Study released on High Speed Rail

Public comment begins on High Speed Rail through South Valley

High Speed Rail in Anaheim

Residents, homeowners, public officials and business owners can begin submitting comments on the draft environmental study for the High Speed Rail section that is slated to pass through the South Valley.

The state High Speed Rail Authority released the draft Environmental Impact Report for a 90-mile stretch of the San Jose to Merced section of the line on April 24. A minimum 45-day public comment period will continue June 8; during this time the public can submit questions, comments and concerns about the EIR by email, mail, telephone or via a series of upcoming hearings and open house meetings.

The San Jose to Merced section of the HSR would connect Silicon Valley to the Central Valley with a reliable high-speed travel option, according to HSRA staff. The 90-mile segment studied in the EIR goes from Scott Boulevard in Santa Clara to Carlucci Road in Merced County. The segment will travel through or near the communities of Santa Clara, San Jose, Morgan Hill, Gilroy and Los Banos. The project includes high-speed rail stations at San Jose Diridon and in Gilroy and a maintenance facility south or southeast of Gilroy.

With the release of the San Jose to Merced section EIR draft, the HSRA is on track to complete environmental certification for the full phase 1 system by the federally mandated 2022 deadline, according to HSRA staff. The final EIR document is expected to be issued in 2021.

The draft EIR submitted by HSRA staff studied four “alternative alignment” options from San Jose to Merced. The document lists the potential environmental impacts from each alignment as well as ideas on how project designers and builders could mitigate those impacts. The EIR also considered the impact of not building the HSR route at all.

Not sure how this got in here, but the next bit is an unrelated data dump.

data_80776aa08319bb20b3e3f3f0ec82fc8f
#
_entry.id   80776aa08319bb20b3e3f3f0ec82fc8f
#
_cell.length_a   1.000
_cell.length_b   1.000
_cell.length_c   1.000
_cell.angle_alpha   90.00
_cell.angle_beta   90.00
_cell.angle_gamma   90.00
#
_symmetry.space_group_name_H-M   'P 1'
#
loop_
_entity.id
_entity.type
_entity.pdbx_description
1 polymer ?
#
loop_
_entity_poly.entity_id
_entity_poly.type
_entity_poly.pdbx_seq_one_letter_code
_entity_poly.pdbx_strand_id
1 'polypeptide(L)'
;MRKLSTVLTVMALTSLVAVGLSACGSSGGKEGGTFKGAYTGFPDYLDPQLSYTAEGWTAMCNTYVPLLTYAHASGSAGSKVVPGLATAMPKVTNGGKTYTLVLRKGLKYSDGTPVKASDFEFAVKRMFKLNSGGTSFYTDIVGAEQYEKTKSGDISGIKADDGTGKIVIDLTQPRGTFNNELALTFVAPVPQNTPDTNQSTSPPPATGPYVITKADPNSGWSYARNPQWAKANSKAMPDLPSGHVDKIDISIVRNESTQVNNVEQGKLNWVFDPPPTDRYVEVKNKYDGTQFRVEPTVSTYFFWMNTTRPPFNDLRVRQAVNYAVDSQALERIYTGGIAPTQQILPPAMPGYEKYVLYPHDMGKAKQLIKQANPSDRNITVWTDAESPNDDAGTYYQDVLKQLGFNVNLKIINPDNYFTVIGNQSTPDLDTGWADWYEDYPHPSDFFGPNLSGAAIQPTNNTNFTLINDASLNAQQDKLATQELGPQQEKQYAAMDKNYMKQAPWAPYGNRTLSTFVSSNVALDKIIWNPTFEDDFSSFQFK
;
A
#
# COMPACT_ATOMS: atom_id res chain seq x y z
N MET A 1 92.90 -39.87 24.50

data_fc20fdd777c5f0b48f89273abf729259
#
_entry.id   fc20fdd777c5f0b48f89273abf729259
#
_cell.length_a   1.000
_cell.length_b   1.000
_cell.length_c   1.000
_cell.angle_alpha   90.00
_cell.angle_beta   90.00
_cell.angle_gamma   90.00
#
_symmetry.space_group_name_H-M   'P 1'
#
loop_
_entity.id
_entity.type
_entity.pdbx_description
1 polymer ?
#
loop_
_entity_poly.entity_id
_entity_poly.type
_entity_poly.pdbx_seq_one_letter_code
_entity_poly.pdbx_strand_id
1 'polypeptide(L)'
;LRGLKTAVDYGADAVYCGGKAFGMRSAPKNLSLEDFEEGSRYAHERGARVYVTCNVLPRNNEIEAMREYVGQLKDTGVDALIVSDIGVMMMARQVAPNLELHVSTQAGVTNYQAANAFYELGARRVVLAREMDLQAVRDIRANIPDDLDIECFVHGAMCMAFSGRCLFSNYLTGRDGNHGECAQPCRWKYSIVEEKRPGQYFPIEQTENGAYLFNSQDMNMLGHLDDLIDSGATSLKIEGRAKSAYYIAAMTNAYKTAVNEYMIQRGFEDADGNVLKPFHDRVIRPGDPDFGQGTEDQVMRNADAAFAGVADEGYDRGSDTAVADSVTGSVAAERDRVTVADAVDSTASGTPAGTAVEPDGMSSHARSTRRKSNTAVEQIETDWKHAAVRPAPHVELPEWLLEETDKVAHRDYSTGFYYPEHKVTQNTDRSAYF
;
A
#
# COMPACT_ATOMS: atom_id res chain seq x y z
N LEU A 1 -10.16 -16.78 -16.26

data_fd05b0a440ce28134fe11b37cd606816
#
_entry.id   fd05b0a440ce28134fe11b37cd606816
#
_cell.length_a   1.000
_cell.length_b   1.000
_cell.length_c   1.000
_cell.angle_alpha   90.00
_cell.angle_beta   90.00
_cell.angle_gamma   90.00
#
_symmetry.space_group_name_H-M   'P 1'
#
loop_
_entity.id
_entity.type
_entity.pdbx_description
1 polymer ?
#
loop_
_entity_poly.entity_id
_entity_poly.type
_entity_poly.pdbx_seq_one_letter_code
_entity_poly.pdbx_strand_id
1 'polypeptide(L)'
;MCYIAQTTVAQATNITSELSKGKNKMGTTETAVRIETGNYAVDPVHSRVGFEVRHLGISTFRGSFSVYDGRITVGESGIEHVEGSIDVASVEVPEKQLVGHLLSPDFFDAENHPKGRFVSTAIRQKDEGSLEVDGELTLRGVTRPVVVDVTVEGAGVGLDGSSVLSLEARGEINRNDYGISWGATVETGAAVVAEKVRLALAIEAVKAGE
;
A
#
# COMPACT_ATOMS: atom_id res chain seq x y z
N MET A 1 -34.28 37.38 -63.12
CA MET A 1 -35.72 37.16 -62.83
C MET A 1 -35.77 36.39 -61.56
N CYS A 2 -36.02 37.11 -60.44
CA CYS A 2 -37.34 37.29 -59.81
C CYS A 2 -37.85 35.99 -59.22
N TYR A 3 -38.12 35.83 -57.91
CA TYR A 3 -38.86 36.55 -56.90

The HSRA’s preferred alignment alternative is “Alternative 4,” which would take the bullet train through the downtown areas of both Morgan Hill and Gilroy, along the existing Union Pacific Railroad tracks.

The EIR draft document noted, “While alternative four would potentially have the greatest impact on emergency vehicle response times, this could be mitigated by the authority working with local jurisdictions to construct and operate new fire stations and install new responder equipment at existing stations.”

The HSRA’s alternative four EIR draft proposes a bullet train station in downtown Gilroy. HSR street crossings would be at-grade at intersections in Morgan Hill and Gilroy. This would require the authority to build new high-security crossing gates to regulate vehicle traffic at these crossings.

HSRA staff identified alternative four as the preferred alignment based on a balance of the expected impacts, according to the EIR draft.

One drawback to alternative four, according to the EIR draft, is that it is the option that would create the most noise impact for residents and businesses within earshot.

From the Gilroy station, the local HSR route would continue southeast to Merced County by tunneling under the mountains along Pacheco Pass, according to HSRA staff.

“With the release of this first environmental document in Northern California, we are continuing to show progress on every mile of the statewide system,” said Authority CEO Brian Kelly. “We look forward to hearing from the communities along the route to ensure our project provides a clean, next-generation travel option while improving local quality of life.”

The authority’s preferred San Jose to Merced alignment will cost about $16.5 billion in 2018 dollars. Statewide, the cost to complete the 800-mile system has ballooned many times since voters approved a bond to fund a portion of HSR in 2008. When complete, the HSR will carry commuters from San Francisco to Los Angeles in less than three hours.


The High Speed Rail Authority will host the following opportunities to hear from and comment directly to bullet train officials about the draft EIR for the San Jose to Merced section. Because of the COVID-19 pandemic and related stay-at-home orders, meetings will likely be conducted virtually:

• May 11 open house, San Jose City Hall, 200 E. Santa Clara Street, San Jose

• May 14 open house, Gilroy Veterans Memorial Hall, 74 W. Sixth Street

• May 18 open house, Los Banos Community Center, 645 Seventh Street, Los Banos

• May 27 public hearing, Santa Clara County Government Center, 70 West Hedding Street, San Jose.

Members of the public can submit comment without attending the meetings:

• On the HSRA website at

• Via email to [email protected] with the subject line “San Jose to Merced Draft EIR/EIS Comment”

• By mail to: Attn: San Jose to Merced: Draft EIR/EIS, California High Speed Rail Authority, 100 Paseo de San Antonio, Suite 300, San Jose, CA 95113.


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